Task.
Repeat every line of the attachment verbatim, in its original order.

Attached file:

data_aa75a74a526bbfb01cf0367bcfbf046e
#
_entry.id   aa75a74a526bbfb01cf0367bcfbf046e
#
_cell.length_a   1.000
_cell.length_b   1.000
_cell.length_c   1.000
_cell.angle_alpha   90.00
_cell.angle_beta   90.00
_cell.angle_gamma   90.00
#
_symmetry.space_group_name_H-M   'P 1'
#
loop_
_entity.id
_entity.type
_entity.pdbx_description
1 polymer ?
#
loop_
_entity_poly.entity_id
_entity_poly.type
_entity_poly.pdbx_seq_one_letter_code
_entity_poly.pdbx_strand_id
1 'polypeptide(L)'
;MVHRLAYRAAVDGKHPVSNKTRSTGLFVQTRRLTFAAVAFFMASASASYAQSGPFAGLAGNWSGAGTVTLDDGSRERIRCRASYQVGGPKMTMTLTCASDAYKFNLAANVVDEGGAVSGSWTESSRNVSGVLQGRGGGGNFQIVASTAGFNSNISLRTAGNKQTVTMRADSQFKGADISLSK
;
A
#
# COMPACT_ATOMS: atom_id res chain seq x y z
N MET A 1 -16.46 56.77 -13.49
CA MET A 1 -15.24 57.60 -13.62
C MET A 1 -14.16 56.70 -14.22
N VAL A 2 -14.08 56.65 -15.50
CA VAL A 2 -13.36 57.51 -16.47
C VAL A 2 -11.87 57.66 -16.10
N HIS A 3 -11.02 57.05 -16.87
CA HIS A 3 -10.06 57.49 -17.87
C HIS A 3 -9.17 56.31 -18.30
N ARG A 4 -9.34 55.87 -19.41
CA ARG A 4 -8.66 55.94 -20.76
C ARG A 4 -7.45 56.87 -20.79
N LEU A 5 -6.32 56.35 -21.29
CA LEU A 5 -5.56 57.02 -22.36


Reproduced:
data_aa75a74a526bbfb01cf0367bcfbf046e
#
_entry.id   aa75a74a526bbfb01cf0367bcfbf046e
#
_cell.length_a   1.000
_cell.length_b   1.000
_cell.length_c   1.000
_cell.angle_alpha   90.00
_cell.angle_beta   90.00
_cell.angle_gamma   90.00
#
_symmetry.space_group_name_H-M   'P 1'
#
loop_
_entity.id
_entity.type
_entity.pdbx_description
1 polymer ?
#
loop_
_entity_poly.entity_id
_entity_poly.type
_entity_poly.pdbx_seq_one_letter_code
_entity_poly.pdbx_strand_id
1 'polypeptide(L)'
;MVHRLAYRAAVDGKHPVSNKTRSTGLFVQTRRLTFAAVAFFMASASASYAQSGPFAGLAGNWSGAGTVTLDDGSRERIRCRASYQVGGPKMTMTLTCASDAYKFNLAANVVDEGGAVSGSWTESSRNVSGVLQGRGGGGNFQIVASTAGFNSNISLRTAGNKQTVTMRADSQFKGADISLSK
;
A
#
# COMPACT_ATOMS: atom_id res chain seq x y z
N MET A 1 -16.46 56.77 -13.49
CA MET A 1 -15.24 57.60 -13.62
C MET A 1 -14.16 56.70 -14.22
N VAL A 2 -14.08 56.65 -15.50
CA VAL A 2 -13.36 57.51 -16.47
C VAL A 2 -11.87 57.66 -16.10
N HIS A 3 -11.02 57.05 -16.87
CA HIS A 3 -10.06 57.49 -17.87
C HIS A 3 -9.17 56.31 -18.30
N ARG A 4 -9.34 55.87 -19.41
CA ARG A 4 -8.66 55.94 -20.76
C ARG A 4 -7.45 56.87 -20.79
N LEU A 5 -6.32 56.35 -21.29
CA LEU A 5 -5.56 57.02 -22.36